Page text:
"All participants completed a progressive resistance exercise training program of bilateral knee extension that was designed to hypertrophy and strengthen the m. quadriceps femoris, using a protocol employed for several previous investigations in our laboratory. Each participant was scheduled for resistance training three times per week over the 12 weeks for a total of 36 sessions on an isotonic knee extension device (Cybex Eagle, Medway, MA). All sessions were supervised by a member of the research team. Each session was separated by at least 1 day and consisted of 5 minutes of light cycling (828E, Monark Exercise AB, Vansbro, Sweden), two sets of five knee extensions at a light weight, followed by three sets of 10 repetitions with 2 minutes of rest between sets. Training intensity was based on each individual’s one repetition maximum (1RM) and adjusted during the training based on each individual’s training session per formance and biweekly 1RM" (Trappe. 2016).
The compliance of the subjects of this double-blinded study is described as excellent. Therefore, we can assume that the significance of the results of the scientists' analysis of muscle samples that were examined for Type I and II fiber cross-sectional area, capillarization, and metabolic enzyme activities (glycogen phosphorylase, citrate synthase, β-hydroxyacyl-CoA-dehydrogenase) is high.
Figure 1: Pre-/post comparison on fiber (according to fiber type) and muscle size (Trappe. 2016).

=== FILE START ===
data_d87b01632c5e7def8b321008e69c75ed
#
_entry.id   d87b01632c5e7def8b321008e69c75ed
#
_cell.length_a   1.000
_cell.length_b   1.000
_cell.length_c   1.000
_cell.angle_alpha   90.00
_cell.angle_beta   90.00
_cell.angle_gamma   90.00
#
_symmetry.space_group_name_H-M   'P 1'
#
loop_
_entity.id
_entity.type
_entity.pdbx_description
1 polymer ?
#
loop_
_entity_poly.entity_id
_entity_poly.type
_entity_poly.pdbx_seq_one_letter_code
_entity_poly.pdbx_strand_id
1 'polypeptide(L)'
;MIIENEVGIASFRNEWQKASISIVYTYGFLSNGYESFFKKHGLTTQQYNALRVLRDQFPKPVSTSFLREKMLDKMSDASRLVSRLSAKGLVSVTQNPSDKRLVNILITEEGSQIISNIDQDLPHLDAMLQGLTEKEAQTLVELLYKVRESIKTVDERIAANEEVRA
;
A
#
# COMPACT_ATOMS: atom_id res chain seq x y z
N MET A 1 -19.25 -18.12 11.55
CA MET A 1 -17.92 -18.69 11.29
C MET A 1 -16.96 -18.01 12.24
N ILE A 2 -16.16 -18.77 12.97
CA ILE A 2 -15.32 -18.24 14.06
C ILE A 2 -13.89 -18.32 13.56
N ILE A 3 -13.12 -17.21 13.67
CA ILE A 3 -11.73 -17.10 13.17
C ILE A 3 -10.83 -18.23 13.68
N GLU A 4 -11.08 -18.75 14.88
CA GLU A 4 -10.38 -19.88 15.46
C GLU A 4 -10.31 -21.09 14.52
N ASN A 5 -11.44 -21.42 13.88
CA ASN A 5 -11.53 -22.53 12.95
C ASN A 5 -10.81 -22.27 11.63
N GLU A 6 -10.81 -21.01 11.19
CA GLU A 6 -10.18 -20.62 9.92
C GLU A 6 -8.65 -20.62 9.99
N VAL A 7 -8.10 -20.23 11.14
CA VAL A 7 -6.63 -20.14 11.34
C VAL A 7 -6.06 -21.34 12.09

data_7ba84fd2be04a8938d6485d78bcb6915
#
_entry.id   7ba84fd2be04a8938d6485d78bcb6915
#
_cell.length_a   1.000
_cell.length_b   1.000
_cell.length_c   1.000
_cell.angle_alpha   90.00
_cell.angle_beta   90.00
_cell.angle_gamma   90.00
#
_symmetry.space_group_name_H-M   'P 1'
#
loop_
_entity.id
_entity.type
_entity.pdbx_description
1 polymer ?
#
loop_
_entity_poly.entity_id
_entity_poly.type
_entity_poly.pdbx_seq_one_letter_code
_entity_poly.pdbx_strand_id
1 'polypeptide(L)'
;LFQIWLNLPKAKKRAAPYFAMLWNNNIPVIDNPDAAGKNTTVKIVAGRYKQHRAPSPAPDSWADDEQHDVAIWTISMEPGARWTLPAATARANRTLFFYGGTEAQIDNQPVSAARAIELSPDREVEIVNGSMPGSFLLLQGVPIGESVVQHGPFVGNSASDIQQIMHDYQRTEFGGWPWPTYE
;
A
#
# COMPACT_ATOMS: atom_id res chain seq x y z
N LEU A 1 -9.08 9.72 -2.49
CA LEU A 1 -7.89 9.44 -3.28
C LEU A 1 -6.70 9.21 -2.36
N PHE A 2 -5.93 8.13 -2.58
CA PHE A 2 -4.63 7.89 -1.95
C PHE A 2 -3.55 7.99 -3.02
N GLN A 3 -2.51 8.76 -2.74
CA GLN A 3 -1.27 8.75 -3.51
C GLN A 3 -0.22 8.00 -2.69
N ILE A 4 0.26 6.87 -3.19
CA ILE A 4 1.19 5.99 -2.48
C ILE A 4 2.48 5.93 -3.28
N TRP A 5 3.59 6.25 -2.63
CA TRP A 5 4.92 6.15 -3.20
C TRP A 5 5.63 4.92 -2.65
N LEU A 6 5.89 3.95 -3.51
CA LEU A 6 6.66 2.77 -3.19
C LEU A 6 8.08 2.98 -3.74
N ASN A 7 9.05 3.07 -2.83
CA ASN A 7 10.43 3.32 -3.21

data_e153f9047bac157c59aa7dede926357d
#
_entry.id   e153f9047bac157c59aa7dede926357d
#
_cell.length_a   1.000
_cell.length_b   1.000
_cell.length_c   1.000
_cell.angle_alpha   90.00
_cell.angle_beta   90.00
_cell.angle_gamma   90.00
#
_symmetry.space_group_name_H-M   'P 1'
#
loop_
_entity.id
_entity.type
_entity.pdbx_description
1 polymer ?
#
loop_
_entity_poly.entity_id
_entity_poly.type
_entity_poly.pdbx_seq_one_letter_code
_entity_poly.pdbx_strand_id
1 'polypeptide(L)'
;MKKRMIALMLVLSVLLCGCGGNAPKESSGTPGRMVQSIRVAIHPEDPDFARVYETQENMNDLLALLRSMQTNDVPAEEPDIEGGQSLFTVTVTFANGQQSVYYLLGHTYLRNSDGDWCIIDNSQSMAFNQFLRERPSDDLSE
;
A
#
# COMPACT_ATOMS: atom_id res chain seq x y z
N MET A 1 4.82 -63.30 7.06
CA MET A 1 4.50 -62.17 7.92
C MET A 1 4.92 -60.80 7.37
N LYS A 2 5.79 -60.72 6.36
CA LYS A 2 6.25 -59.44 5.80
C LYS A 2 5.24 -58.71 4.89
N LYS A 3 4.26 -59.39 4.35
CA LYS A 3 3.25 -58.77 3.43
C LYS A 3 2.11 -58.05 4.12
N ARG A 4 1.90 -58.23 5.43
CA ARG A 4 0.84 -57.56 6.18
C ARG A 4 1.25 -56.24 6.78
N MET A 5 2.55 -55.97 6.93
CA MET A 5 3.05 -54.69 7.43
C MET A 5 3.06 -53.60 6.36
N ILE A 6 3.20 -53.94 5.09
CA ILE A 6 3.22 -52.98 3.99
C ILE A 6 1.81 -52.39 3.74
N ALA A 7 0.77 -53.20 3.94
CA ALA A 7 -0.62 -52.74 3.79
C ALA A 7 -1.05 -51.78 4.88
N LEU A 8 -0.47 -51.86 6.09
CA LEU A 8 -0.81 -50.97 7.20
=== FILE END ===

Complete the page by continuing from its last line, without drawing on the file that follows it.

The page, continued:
Obviously, the most important results of these analysis have been mentioned before: While the type I fiber size did not change with training in the placebo group (304±590 μm²), it increased by a statistically significant and practically relevant 28% in the COX inhibitor group (1,388±760 μm²).
Schematic of the prostaglandin (PG) producing cyclooxygenase (COX) pathway and specific receptors that influence growth and atrophy in skeletal muscle (Trappe. 2013b).
How do COX inhibitors promote hypertrophy? As Trappe et al. point out "[e]vidence from the larger cohort suggests that the augmented muscle growth was primarily mediated by a reduction in intramuscular PGE2 and resultant PGE2 receptor downstream signaling effects (Standley. 2013; Trappe. 2013a,b). Specifically, the COX inhibitor appeared to reduce the negative effects of PGE2 on protein synthesis and degradation, working through established myokines and other cellular regulators of protein turnover. The myocellular findings from the current study suggest that these effects were more pronounced in the Type I fibers, possibly due to a more active PGE2/COX pathway in this fiber type" (Trappe. 2016).